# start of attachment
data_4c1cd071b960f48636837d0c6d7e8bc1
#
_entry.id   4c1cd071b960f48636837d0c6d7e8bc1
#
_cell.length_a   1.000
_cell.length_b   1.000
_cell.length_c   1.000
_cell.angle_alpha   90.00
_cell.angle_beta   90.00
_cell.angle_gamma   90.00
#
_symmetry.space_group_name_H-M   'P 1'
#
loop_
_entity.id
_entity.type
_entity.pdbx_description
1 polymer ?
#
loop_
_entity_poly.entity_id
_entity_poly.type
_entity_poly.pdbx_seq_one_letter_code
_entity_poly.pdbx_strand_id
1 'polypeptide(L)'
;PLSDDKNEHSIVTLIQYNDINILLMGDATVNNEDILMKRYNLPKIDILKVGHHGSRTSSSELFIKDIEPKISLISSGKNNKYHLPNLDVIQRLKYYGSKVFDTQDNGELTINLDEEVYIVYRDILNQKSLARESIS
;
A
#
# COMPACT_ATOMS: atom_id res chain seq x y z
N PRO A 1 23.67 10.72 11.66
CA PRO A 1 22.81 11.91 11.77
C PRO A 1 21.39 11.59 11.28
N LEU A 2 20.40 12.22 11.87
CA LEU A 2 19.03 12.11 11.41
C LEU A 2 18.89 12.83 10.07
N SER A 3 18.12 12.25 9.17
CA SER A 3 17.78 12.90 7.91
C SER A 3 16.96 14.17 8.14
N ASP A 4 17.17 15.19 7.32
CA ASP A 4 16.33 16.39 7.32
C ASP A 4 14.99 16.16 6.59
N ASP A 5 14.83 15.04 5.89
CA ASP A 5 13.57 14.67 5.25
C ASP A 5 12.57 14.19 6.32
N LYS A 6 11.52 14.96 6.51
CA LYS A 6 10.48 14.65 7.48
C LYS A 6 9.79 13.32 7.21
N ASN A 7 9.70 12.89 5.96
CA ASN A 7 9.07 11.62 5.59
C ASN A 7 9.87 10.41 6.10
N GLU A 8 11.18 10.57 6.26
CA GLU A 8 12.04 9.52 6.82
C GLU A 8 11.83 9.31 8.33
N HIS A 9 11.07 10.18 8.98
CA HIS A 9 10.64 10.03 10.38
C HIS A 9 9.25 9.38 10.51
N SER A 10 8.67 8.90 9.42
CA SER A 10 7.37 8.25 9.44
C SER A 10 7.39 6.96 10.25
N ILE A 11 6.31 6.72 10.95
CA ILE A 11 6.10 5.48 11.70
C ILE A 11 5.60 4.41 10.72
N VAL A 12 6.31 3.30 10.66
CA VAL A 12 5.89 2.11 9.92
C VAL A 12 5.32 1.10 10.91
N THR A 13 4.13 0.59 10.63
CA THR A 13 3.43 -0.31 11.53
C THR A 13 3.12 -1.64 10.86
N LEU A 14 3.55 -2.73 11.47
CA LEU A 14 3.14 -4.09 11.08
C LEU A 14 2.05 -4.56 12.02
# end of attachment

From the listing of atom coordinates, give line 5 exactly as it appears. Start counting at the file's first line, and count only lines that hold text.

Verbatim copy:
_cell.length_a   1.000